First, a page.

“It was easy to see the difference, to see why he was a success and I was a failure. It was in the fall of 1975 that I bought a calendar and started filling the squares with whatever it was that I had produced that day and worked to put together months-long streaks where I produced work every day. The net result was that I started to get more paying work and a year later I was able to move out of my parents’ house into my own one-room apartment/studio downtown. I doubt that would ever have happened without Gene’s influence.”
Day self published his work, one of which is advertised in this fanzine as Dark Fantasy, with the appropriately named company, House of Shadows. Day is held in such high regard in his home country that there is a self publishing award and grant in his name (that you can read about here). Gene had two brothers, Dan and David, who also illustrated comics and fanzines, of which a few I have in my possession and will profile some time soon. You can find out more about Dan Day here. You can also see his Swamp Thing work here, his Sherlock Holmes work here, and a list of comic work here.
From the Joe Shuster Canadian Comic Book Creator Blog:
“Gene Day began his career with Canadian underground and independent comics, for which he published the short-lived title Out of the Depths in 1974, and collaborated with Dave Sim on Oktoberfest Comics #1 (Now and Then Publications, 1976). Day also penciled for Skywald Publication’s horror-comics magazines Psycho and Nightmare, starting in late 1974, as well as the science fiction-oriented Orb.
“For Mike Friedrich’s early independent-comics company Star Reach, in 1977 and 1978, Day variously wrote/drew stories for the namesake anthology title Star Reach and its sister magazines Imagine and Quack, the latter a funny animal comic. Other work includes Cheating Time!, written by Mark Burbey, in Dr. Wirtham’s Comix & Stories #4 (1979).
“In 1979, Day wrote and drew an early graphic novel, Future Day (Flying Buttress Press), a hardcover collection of seven stories that he called a “graphic album.” Dave Sim was letterer. Day also did illustrations for the fantasy role-playing games Arena of Khazan: A Tunnels & Trolls Solitaire Dungeon (1979) and Call of Cthulhu (1981).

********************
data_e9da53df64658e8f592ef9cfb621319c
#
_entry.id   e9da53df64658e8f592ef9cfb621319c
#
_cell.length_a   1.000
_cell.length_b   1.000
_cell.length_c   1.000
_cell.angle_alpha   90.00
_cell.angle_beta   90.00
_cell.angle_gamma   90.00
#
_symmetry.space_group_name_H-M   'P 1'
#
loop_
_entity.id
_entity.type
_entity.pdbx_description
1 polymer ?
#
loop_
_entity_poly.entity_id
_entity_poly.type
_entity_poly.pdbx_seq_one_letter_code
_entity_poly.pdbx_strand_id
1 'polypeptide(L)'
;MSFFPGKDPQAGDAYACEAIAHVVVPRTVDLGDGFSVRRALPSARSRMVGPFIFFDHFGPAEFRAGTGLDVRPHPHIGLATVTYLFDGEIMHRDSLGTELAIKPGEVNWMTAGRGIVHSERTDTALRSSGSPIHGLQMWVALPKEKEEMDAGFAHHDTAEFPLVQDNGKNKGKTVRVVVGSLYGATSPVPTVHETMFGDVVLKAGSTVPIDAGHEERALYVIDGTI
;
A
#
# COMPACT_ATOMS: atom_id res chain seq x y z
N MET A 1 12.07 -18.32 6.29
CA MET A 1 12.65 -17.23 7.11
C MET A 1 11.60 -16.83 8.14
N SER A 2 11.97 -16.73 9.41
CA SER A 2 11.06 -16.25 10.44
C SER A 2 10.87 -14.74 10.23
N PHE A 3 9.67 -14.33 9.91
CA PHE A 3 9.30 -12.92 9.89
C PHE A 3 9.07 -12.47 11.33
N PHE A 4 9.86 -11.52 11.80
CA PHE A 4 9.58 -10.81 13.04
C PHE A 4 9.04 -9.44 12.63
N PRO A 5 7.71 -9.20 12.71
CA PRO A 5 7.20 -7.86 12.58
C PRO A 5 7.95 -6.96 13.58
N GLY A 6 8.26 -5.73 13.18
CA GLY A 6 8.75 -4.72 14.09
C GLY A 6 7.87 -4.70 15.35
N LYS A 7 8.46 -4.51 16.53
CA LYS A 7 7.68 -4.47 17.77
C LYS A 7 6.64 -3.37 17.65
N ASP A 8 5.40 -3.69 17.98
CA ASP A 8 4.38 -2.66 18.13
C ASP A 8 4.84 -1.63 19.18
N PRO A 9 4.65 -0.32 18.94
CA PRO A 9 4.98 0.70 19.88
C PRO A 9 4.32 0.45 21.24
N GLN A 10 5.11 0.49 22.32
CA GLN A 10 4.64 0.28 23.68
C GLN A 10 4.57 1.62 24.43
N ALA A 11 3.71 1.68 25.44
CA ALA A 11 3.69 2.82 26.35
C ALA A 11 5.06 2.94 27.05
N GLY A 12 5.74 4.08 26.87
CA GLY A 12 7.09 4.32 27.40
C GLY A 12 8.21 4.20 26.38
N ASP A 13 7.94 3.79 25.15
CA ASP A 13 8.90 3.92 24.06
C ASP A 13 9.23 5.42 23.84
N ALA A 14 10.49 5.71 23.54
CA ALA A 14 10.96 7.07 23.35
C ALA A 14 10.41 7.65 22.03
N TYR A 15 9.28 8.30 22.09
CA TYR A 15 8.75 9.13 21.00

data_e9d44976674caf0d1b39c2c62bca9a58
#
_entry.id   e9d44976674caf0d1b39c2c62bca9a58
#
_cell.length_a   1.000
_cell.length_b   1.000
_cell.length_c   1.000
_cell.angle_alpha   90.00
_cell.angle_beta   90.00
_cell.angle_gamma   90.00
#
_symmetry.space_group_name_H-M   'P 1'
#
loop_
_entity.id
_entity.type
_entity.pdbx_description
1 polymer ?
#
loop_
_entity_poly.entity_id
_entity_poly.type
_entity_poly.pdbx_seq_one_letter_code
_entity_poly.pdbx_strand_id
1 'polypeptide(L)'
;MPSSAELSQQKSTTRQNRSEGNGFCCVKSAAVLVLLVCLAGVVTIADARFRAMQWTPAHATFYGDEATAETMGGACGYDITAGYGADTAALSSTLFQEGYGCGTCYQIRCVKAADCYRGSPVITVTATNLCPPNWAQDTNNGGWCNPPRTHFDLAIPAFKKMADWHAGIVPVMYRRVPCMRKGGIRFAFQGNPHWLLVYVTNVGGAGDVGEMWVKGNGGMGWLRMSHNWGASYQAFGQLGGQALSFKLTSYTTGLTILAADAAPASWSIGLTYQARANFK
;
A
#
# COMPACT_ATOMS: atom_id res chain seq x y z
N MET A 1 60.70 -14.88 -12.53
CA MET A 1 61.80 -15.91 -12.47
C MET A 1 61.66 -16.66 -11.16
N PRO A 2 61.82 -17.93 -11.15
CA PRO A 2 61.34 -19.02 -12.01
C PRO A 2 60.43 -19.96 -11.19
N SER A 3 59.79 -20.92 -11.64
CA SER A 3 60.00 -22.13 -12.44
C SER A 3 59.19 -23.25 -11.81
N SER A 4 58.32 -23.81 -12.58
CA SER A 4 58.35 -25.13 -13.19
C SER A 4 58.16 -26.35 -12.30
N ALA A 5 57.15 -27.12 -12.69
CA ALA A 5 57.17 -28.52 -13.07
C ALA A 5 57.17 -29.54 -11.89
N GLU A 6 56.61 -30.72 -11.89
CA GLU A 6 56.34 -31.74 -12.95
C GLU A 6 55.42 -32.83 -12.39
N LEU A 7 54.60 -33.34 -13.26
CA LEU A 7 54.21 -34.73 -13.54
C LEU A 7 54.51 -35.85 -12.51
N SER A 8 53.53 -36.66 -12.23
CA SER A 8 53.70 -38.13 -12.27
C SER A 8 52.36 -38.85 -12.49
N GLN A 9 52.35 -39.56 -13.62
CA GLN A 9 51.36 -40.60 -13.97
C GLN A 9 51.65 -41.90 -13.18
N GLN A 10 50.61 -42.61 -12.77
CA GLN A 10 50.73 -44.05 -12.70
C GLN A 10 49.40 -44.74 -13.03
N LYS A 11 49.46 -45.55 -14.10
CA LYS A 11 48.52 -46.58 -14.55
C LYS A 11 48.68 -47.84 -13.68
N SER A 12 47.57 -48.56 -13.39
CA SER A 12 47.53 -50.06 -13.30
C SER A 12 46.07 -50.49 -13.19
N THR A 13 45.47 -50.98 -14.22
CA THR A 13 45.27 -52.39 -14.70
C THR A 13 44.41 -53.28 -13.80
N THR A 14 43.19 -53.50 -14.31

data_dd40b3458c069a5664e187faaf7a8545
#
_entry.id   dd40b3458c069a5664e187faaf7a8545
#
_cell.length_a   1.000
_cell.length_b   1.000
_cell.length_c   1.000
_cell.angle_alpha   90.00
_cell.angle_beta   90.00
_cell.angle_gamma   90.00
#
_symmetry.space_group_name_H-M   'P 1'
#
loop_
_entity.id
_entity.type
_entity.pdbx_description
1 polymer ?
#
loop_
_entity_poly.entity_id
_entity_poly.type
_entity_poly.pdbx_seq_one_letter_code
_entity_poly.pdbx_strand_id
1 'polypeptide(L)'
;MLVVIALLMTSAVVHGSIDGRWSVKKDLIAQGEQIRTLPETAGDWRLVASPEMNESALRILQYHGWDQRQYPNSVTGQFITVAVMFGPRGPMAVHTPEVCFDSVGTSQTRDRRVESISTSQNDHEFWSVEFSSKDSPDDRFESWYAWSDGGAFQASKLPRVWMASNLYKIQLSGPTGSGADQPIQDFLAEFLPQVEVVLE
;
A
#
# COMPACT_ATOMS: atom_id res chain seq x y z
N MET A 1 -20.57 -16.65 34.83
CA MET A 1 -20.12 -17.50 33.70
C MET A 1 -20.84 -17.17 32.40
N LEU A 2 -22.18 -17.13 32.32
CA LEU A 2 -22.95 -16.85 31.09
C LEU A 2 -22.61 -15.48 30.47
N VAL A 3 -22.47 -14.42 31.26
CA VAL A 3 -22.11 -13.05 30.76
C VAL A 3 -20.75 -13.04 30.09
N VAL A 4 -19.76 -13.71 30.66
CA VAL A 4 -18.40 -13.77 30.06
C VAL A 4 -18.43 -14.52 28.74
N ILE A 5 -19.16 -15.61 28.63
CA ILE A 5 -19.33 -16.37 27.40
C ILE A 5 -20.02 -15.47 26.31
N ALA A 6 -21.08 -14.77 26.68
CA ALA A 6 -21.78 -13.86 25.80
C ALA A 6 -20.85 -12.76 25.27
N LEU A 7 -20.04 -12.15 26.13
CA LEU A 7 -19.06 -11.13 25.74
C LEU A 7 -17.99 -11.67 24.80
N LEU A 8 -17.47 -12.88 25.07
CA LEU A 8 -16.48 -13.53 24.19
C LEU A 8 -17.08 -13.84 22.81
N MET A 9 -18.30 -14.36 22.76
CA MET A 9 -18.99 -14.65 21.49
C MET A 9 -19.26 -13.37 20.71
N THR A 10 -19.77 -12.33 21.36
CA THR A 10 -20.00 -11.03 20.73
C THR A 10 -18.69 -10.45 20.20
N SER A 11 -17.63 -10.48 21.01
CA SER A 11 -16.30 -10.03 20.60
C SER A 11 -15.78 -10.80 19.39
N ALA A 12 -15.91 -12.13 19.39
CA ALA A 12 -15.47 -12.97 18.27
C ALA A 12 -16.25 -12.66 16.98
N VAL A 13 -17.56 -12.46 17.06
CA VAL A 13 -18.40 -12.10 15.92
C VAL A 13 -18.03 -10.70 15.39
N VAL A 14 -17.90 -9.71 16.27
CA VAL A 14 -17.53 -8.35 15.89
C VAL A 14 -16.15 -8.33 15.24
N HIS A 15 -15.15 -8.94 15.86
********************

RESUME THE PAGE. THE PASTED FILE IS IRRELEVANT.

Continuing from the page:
“Day began his seven-year association with Master of Kung Fu by inking penciler Mike Zeck starting with issue #76 (May 1976). He began doing finished art over Zeck’s breakdowns starting with issue ##94 (Nov. 1980), and became series penciler from #102-120 (July 1981 – Jan. 1983), after having split the work with Zeck on the double-sized #100. Day inked Carmine Infantino on Marvel’s 1977-1986 Star Wars sequel series, occasionally doing finished art over breakdowns, and pencilling the well-received issue #69 (March 1983), which took place at Boba Fett’s ancestral homeworld of Mandalore. Day also had significant stints inking The Mighty Thor, and Marvel Two-in-One featuring the Thing.
“Day died of a coronary in his sleep [in 1982].”
A frequent collaborator and writer, David Olbrich has a wonderful blog post on Gene Day here, with a few replies from various Marvel and other company contributors. Another bio can be seen here. Day’s role playing game contributions are listed here. There is even a listing of many fanzines and small magazines Gene worked on here. And lastly, you can see a listing of Gene’s professional comic credits here. You can see from these various listings how industrious Gene Day was. I am sure he would have produced a massive amount of work by now, if he were still alive. There were few in the fanzine world that had as good a command of the depiction of shadows and light as did Gene Day. He has been and will continue to be missed.
Lastly, of course, please download the pdf!